On February 16, 2012, Judge Spencer sentenced the overall leader, Israel Cruz Millan, to 300 months’ imprisonment.   On March 2, 2012, United States District Judge Henry E. Hudson sentenced Oliverez-Jiminez to two consecutive life terms in prison, for racketeering, murder, kidnapping, conspiracy to commit money laundering, and conspiracy to produce and transfer false identification documents. 
In connection with his guilty plea, Santos Campuzano admitted to helping the FDE restart its criminal activities in the United States following the 2010 arrests described above.  Beginning at some time prior to February 2012, Manuel Hidalgo Flores, also known as “Chino,” “Chimuelo” and “Julio,” began managing the organization’s operations in Richmond, Virginia; Springdale, Arkansas; Boston, Massachusetts; Raleigh, North Carolina; Cincinnati, Ohio; and Pawtucket, Rhode Island.  As in the previous case, the FDE produced high-quality false identification cards for distribution to illegal aliens.  In most cities where the organization operated, Hidalgo Flores placed a cell manager to supervise a number of “runners,” the lower level members of the organization who distributed business cards advertising the organization’s services and helped facilitate transactions with customers.

Beneath Hidalgo Flores, Santos Campuzano served as the manager of the Cincinnati, Ohio cell.  In general, within each cell, the manager was responsible for distributing the fraudulent documents using information obtained from clients by “runners.”  The runners would recruit illegal alien clients who wished to obtain false identification documents, including counterfeit Permanent Resident Alien Cards (also known as “Green Cards”), Social Security Cards, out-of-state identification cards, and various international documents.  The runners would relay identifying information and photographs from the client to the printer, who would create fraudulent identification documents for the client.  Once the documents were complete, the runner would usually provide the documents to the client in exchange for United States currency.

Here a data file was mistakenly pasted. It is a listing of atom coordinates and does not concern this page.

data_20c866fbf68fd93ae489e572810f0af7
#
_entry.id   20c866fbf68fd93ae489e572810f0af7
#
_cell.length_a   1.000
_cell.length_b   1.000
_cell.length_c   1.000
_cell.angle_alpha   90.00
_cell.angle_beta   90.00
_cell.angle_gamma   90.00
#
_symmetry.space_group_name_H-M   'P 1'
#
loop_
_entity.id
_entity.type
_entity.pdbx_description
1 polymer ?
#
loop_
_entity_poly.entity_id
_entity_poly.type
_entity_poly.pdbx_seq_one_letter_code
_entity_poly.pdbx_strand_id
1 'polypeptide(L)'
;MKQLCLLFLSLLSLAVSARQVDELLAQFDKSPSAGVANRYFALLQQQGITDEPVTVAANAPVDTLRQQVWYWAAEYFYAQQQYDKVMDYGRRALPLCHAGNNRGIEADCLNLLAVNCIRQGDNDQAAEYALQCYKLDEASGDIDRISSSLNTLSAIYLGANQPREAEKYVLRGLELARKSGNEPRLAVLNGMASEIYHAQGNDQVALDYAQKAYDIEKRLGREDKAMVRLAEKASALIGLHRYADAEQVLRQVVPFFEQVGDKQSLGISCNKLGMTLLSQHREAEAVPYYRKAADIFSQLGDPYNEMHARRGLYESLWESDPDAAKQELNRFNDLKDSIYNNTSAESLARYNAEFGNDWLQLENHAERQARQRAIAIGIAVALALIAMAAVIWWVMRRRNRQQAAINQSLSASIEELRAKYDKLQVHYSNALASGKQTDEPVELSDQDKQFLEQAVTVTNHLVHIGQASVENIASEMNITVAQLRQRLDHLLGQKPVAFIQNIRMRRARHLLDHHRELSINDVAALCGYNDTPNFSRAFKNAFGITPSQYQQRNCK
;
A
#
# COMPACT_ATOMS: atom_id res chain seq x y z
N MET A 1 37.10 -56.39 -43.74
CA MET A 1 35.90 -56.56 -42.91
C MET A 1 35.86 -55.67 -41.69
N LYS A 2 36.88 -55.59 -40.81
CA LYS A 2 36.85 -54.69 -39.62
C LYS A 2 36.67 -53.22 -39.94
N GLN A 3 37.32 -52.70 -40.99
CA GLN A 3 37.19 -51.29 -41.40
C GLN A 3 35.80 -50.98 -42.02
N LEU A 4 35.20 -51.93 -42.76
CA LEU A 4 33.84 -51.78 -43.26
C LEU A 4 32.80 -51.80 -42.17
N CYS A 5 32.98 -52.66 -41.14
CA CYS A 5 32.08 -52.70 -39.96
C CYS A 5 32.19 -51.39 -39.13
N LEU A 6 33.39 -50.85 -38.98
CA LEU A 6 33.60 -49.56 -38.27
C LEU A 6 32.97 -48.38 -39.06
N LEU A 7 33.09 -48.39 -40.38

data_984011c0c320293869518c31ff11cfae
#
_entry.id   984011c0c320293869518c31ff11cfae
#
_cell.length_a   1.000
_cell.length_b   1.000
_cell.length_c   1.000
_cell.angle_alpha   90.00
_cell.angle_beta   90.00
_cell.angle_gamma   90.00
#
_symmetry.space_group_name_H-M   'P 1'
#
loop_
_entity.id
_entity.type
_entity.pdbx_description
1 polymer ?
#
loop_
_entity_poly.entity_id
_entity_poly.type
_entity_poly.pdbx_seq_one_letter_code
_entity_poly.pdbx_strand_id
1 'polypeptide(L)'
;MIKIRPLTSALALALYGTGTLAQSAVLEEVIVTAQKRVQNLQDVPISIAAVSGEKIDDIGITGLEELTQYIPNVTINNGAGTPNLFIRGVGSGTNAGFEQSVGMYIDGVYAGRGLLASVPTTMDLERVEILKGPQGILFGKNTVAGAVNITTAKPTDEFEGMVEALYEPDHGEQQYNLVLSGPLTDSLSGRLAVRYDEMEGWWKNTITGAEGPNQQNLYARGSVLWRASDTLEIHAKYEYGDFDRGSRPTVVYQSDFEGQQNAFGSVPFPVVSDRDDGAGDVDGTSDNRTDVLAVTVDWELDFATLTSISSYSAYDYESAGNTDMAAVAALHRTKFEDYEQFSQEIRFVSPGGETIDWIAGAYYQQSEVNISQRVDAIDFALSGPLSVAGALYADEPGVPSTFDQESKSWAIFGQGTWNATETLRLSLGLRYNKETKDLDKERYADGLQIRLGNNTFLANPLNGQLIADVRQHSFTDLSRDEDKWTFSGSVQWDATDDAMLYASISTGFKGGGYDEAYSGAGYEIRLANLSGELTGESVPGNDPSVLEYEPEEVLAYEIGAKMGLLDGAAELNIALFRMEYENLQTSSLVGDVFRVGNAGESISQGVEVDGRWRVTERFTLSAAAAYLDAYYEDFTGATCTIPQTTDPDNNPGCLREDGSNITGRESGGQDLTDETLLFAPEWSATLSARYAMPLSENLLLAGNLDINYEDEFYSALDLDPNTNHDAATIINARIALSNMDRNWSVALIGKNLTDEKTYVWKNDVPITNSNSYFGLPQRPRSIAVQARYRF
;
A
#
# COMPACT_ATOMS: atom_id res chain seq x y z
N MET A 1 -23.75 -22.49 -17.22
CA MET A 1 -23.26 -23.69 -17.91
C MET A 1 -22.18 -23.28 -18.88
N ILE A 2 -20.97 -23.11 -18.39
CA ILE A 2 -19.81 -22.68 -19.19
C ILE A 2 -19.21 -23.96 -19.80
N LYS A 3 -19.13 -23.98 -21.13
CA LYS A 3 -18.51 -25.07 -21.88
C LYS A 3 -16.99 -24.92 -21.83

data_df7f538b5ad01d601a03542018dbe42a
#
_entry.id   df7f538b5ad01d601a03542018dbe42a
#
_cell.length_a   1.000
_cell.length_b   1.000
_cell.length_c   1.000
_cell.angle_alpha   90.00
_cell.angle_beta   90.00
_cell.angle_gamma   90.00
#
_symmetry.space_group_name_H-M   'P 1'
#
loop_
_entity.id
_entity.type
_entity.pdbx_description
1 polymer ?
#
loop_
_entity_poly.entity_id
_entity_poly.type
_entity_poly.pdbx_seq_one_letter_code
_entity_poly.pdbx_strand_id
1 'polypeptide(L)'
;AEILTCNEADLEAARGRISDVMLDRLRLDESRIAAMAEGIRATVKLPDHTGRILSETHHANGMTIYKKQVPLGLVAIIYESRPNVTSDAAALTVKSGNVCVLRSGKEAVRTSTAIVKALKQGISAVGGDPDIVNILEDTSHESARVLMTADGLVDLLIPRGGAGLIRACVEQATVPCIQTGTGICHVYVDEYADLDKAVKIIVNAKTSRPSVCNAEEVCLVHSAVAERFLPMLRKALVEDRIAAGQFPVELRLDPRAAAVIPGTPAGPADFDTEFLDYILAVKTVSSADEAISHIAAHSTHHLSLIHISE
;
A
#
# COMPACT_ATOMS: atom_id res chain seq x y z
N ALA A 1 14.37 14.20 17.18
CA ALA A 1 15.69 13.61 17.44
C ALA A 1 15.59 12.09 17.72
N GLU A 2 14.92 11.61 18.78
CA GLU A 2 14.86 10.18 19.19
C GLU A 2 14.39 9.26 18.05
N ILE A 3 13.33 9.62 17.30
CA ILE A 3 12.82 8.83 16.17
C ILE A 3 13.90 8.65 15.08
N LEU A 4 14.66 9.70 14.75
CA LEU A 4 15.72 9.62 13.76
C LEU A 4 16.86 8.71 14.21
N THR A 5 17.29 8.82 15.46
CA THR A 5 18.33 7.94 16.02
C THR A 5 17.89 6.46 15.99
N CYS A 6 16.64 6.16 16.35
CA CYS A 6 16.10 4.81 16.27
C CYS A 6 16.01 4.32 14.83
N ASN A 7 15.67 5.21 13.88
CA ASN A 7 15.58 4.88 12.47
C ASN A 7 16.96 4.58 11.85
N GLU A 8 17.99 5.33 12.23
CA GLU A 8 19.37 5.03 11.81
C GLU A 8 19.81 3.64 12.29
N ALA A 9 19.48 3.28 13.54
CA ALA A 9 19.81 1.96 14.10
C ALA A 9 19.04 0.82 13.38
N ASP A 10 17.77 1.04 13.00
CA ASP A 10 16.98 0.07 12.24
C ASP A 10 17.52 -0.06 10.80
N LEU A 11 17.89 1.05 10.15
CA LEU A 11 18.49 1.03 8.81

A client would generally pay approximately $150 for a set of fraudulent identification documents (such as a Permanent Resident Alien Card and Social Security Card).  Each cell maintained detailed sales records and divided the proceeds between the runner, the cell manager, and the upper level managers in Mexico.  In addition, the FDE used Western Union and MoneyGram to funnel criminal proceeds to Mexico.